UK Effort Plans First Electric SOV in Offshore Decarbonization Race
A coalition of leading maritime companies led by Bibby Marine and with financial support from the UK plans to develop the first zero-emission electric Service Operation Vessel (eSOV) to be used to support the offshore wind and energy industry. It is the latest entrant in the race to develop the first zero-emission vessels with a focus on the offshore sector and the potential of using power at the wind farms to charge the ships.
In their application for the UK’s Zero Emission Vessel Infrastructure (ZEVI) competition, the coalition points to the strong opportunities in the segment to support offshore wind operations. With the UK calling for 40 GW offshore wind energy in additional offshore wind energy capacity by 2030 expanding on the more than 10 GW already in operation, the group estimated that between 62 and 149 vessels will be required. They highlighted that all the UK-operating SOVs have so far been built aboard.
They are proposing a 295-foot vessel that would be primarily powered by electricity and batteries and have dual-fuel methanol-powered engines as backup. The ship will be ready for offshore charging and can recharge its batteries at night.
They expect that it will be possible to operate a two-week cycle onsite at an offshore wind farm emissions-free. Near shore the vessel will operate solely on battery power and also while onsite. For the long transits between the shore homeports and the farms, the vessel will use its engines and with methanol fuel, it would be possible to still reduce emissions by 90 percent versus fossil fuel operations. They noted in the application if offshore charging is not available, the vessel would use its methanol engines to recharge its batteries and would still achieve a 50 percent reduction in emissions compared to a conventional SOV.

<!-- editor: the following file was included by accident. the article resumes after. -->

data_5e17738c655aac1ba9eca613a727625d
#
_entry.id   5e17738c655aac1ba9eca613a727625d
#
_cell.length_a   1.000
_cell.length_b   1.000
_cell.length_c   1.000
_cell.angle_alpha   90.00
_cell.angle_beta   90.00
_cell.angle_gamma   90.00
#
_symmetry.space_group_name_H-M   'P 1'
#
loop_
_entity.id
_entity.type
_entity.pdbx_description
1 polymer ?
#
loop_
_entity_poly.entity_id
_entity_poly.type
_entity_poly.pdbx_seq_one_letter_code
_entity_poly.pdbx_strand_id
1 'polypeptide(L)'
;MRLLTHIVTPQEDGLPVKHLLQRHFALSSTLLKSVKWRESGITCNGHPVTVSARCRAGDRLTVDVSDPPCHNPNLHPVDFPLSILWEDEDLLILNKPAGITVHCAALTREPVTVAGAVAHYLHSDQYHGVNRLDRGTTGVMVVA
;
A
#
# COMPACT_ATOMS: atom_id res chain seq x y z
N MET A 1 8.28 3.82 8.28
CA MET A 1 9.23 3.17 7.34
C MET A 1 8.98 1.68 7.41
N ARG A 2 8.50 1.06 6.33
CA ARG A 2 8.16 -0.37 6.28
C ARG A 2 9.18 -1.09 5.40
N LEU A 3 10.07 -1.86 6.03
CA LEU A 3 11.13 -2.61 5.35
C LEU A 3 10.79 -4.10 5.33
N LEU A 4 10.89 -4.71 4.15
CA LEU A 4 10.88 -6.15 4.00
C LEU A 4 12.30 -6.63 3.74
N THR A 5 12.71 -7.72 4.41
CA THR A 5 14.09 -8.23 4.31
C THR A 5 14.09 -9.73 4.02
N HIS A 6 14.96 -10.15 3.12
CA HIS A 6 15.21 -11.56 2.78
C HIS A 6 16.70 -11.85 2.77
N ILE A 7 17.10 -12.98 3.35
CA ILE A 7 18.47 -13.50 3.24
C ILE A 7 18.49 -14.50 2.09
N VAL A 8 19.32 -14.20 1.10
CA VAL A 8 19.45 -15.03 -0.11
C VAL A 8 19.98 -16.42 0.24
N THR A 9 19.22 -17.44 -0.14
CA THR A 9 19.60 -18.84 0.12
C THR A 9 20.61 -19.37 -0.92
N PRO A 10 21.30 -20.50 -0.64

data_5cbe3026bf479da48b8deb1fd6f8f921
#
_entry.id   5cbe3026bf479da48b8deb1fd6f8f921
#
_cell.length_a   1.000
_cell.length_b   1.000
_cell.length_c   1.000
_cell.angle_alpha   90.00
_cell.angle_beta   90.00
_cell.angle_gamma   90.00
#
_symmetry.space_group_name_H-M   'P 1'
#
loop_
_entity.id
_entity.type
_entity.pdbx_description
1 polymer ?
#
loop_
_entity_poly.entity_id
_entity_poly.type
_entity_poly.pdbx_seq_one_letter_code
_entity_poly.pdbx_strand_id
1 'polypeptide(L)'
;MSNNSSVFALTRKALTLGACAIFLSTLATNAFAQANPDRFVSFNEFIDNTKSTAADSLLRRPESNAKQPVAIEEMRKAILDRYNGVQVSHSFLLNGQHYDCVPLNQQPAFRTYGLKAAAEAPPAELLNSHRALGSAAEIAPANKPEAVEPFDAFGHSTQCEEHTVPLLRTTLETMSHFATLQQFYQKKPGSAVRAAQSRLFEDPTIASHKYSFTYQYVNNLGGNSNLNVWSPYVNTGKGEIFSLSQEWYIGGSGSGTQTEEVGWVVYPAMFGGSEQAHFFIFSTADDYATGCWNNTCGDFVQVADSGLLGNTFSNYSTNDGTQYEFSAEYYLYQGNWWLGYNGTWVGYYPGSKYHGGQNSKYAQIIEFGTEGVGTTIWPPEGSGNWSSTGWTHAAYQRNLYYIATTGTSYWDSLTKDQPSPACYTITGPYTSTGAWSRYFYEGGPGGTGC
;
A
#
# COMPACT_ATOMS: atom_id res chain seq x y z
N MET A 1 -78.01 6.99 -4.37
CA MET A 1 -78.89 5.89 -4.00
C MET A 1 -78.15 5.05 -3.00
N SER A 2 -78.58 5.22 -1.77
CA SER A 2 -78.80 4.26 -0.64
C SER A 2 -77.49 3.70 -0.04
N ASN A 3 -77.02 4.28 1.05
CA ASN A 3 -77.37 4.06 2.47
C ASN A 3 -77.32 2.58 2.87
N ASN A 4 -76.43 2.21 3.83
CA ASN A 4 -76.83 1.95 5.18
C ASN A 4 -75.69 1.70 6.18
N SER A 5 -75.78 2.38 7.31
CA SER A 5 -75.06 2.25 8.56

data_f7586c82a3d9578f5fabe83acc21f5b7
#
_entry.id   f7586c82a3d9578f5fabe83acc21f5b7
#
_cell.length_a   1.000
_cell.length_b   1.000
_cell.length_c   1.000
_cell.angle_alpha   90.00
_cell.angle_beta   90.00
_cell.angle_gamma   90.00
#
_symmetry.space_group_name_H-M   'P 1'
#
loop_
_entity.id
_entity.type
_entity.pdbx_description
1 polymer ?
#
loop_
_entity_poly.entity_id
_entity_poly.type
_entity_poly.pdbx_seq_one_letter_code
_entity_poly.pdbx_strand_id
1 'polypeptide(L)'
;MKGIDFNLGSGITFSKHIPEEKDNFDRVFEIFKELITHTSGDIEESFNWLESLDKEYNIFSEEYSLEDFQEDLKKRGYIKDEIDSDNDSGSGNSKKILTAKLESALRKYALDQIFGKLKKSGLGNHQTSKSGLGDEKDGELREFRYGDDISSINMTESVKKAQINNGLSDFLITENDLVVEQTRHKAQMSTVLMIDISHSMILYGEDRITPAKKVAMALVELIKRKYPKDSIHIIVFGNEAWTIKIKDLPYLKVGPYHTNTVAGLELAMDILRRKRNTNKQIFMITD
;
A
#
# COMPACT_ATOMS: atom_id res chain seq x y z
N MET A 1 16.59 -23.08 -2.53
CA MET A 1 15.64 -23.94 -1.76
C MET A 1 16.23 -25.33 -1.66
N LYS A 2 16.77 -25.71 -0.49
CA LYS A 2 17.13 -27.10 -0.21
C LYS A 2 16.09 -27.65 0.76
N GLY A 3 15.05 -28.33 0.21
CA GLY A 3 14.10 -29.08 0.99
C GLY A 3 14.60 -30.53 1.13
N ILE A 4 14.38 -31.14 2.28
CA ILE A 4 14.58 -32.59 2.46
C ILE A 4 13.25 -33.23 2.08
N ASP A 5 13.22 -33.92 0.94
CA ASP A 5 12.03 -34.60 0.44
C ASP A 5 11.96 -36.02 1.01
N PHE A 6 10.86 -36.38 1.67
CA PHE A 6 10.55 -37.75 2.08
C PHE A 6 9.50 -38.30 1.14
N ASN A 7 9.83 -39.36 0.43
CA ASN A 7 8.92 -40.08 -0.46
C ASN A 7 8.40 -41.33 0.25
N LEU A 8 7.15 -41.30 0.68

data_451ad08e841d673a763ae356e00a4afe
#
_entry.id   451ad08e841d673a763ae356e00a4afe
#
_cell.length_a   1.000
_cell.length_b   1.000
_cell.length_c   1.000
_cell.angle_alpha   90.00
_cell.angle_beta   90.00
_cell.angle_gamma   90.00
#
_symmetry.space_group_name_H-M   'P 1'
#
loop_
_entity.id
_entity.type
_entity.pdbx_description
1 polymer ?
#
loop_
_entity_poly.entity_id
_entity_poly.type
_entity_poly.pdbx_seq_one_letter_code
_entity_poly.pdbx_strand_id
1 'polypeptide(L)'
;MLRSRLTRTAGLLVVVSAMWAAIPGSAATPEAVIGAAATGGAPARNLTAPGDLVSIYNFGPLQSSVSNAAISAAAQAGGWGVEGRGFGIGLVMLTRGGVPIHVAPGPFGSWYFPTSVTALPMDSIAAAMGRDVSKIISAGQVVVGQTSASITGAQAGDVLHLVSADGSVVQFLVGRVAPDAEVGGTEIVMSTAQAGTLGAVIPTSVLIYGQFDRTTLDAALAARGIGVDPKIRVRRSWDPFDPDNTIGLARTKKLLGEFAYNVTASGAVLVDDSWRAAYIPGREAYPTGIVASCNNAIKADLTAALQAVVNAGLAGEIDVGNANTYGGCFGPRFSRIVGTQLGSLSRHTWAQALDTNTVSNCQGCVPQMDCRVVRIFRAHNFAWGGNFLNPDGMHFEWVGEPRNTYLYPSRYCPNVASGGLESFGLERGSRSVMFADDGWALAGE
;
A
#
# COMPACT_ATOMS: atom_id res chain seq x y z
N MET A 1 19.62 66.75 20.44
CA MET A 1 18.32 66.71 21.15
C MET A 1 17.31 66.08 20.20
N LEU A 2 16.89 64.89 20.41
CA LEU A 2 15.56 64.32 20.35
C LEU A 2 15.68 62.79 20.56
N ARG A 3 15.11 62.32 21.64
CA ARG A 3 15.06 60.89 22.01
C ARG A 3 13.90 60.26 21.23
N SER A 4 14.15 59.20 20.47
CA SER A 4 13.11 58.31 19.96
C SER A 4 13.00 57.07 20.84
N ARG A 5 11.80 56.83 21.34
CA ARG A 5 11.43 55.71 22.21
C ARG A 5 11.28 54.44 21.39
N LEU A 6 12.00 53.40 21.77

DNV, which is one of the members of the coalition notes, “The number of fully electric and hybrid vessels will surge over the next few years, and continuing development on these technologies will be a key part of the maritime industry’s transition to a zero-carbon future.”
Bibby, which is leading the effort notes the vessel will be a natural progression in its decarbonization effort and the first new vessel for Bibby Marine in five years.
It was one of five projects that was announced today at London International Shipping Week as a winner in the UK Government’s competition designed to support the development of new zero-emission maritime technologies. Under the rules of the competition, the vessel needs to be in service by 2025.
They are estimating a cost of $37.5 million for the project with the UK government awarding them $25 million in funding. The project participants include Bibby Marine, Port of Aberdeen, Offshore Renewable Energy (ORE) Catapult, Kongsberg, DNV, Shell, and Liverpool John Moores University.
In the previous rounds of the funding competition, the UK has also awarded support to projects seeking to develop the technology required to provide offshore recharging capabilities. It has been highlighted that one of the challenges is the increasing distance from shore for the location of the wind farms, making onsite recharging critical. The UK projects are one of several looking at offshore recharging and creating vessels that are fully electric or use other technologies to be zero-emission ships.